Three Things Small Business Owners Should Be Discussing with Their CPAs Right Now

Date March 14, 2022
Categories
Article Authors

Contributing Authors: Peter Roupas, CPA, JD, Amelia Mateer, CPA, Josh Masters,CPA, Nabat Mammedova, CPA, Joyce Gebrosky, and Mary Manolakos

If you’re a small business owner and haven’t yet filed your 2021 business tax return, you’re likely talking to your CPA right now. With the deadline looming, you might be in a hurry to complete your return and put taxes behind you, so you can focus on other more pressing business matters. But don’t rush. There are several things to discuss with your CPA before you finalize your return, including some changes in the tax law resulting from the COVID pandemic that could generate substantial savings for you and your business.

Here are three issues that as a small business owner you’ll want to discuss with your CPA:

Employee Retention Credit

The Employee Retention Credit (ERC) is incredibly generous and broad. It can yield a cash refund of up to $7,000 per employee, per quarter. To qualify, your business must have experienced a 20% decrease in revenue in any quarter compared to that same quarter in 2019 (i.e. to pre-COVID levels). For most businesses, the credit expired after quarter three.

Some small business owners, in particular sole proprietors organized as single member LLCs, are overlooking the ERC. Remember, you need only one employee other than yourself to qualify for the credit. Assume, for example, your business has one employee, an administrative assistant and bookkeeper, whose salary for the year is $40,000. You could potentially receive a credit of $7,000 per quarter for quarters one, two, and three. That’s a total credit of $21,000, a significant cash inflow for a small business owner. For businesses with more than one employee, multiply that credit by your number of employees, and you can understand the magnitude of this generous credit.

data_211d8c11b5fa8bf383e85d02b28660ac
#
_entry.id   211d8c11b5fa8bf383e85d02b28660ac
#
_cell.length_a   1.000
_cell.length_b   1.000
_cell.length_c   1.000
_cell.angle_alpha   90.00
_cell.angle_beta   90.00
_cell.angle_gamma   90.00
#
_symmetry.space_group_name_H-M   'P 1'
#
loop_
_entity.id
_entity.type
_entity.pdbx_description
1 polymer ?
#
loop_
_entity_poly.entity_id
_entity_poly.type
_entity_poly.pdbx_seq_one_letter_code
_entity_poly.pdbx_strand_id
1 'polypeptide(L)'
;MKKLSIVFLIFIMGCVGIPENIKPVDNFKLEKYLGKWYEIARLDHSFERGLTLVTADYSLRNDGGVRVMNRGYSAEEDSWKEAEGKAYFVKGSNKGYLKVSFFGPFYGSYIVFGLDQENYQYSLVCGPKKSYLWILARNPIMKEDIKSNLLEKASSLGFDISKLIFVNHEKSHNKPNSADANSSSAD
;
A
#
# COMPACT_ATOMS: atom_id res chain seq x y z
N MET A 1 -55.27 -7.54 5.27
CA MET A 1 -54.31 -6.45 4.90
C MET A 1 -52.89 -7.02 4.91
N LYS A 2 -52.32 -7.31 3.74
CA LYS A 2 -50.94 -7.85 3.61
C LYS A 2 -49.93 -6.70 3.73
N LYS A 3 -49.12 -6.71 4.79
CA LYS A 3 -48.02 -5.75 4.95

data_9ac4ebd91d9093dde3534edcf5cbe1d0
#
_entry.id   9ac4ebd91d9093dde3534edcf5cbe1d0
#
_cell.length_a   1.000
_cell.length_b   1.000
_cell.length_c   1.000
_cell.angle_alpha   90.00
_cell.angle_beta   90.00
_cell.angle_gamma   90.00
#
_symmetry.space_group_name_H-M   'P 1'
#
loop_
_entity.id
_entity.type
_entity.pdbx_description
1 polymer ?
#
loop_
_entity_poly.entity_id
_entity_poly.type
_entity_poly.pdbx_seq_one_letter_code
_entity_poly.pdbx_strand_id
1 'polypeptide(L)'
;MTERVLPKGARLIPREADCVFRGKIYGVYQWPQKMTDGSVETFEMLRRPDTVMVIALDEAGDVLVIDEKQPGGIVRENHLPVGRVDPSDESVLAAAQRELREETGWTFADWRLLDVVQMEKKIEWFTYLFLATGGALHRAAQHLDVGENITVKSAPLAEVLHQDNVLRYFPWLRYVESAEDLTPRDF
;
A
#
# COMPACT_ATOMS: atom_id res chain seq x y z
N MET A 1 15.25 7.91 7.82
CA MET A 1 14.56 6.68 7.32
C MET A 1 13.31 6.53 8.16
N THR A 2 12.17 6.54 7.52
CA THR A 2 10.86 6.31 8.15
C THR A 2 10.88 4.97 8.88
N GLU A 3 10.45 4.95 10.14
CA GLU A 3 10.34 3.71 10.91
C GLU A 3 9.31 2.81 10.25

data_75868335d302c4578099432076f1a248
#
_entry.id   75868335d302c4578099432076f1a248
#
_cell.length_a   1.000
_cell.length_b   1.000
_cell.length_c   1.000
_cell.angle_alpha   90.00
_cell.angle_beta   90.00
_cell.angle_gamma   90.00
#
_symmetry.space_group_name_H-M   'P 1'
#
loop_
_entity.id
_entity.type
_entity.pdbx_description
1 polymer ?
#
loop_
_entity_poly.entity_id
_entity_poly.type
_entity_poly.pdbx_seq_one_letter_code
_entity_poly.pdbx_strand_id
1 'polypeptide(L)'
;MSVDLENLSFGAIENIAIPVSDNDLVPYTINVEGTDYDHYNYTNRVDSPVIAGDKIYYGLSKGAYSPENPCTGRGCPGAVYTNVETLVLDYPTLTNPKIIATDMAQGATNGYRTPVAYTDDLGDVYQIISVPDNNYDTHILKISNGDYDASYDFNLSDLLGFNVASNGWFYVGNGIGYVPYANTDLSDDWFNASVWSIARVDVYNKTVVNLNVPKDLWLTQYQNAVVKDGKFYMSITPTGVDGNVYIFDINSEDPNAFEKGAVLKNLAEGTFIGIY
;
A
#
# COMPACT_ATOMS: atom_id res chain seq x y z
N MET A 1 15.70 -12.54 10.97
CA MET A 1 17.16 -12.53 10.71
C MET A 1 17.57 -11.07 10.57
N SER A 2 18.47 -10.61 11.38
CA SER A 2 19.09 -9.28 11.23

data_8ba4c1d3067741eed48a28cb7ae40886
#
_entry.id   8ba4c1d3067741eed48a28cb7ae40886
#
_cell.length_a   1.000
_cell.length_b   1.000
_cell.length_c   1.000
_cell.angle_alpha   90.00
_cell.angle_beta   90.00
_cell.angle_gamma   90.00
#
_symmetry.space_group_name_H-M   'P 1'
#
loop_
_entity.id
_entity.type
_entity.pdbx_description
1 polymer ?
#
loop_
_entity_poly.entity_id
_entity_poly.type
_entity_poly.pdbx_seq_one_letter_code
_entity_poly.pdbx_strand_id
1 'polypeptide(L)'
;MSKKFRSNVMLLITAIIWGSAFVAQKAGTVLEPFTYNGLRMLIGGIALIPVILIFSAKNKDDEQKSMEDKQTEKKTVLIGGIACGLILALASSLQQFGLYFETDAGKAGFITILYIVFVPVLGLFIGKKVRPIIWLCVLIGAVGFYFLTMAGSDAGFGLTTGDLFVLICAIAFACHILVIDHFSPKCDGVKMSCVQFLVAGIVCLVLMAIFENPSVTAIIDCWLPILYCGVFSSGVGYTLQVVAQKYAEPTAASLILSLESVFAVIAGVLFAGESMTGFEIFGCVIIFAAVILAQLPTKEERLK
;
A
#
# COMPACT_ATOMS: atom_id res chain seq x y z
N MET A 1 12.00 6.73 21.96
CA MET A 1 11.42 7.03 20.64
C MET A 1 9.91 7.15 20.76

If you’re a start-up business, and don’t have 2019 revenues, that doesn’t preclude you from taking the credit. Talk to your CPA to determine if your business qualifies as a Recovery Startup Business.

Many businesses, particularly those with 2021 annual revenues that were similar to pre-COVID levels, are surprised to discover that they qualify for the credit. Remember, if your sales dipped by 20% in a particular quarter compared to 2019, you may qualify. Hence, businesses who experience inconsistent revenues from quarter to quarter during the year should be extra mindful to perform those sales comparisons to 2019!

If you qualify for the ERC, your 2021 tax return will be impacted, as the expenses related to the credit are not deductible, which means an increase in taxable income. So be sure to factor this spike when tax planning with your CPA.

Business Meals

New and more generous tax deductions are available for 2021 food and beverage expenses. The rules—some of the changes are considered temporary by the IRS—include:

  • Meals are 100 percent deductible if purchased from a restaurant between December 31, 2020, and January 1, 2023. The IRS defines a restaurant for purposes of this provision as a business that prepares and sells food or beverages for immediate consumption. The definition does not extend to businesses that primarily sell pre-packaged food or beverages not specifically for immediate consumption, like grocery stores; beer, wine, and liquor stores; and vending machines. Nor is an eating facility located on the business’s premises considered a restaurant, even if it’s operated by a third-party.
  • The 50 percent deduction limitation still applies to food and beverage purchases made at non-restaurants.
  • Entertainment expenses remain non-deductible. However, food and beverages purchased at an entertainment event can be deducted if stated separately from the entertainment costs. They can be on a separate bill or listed as separate line items on the bill.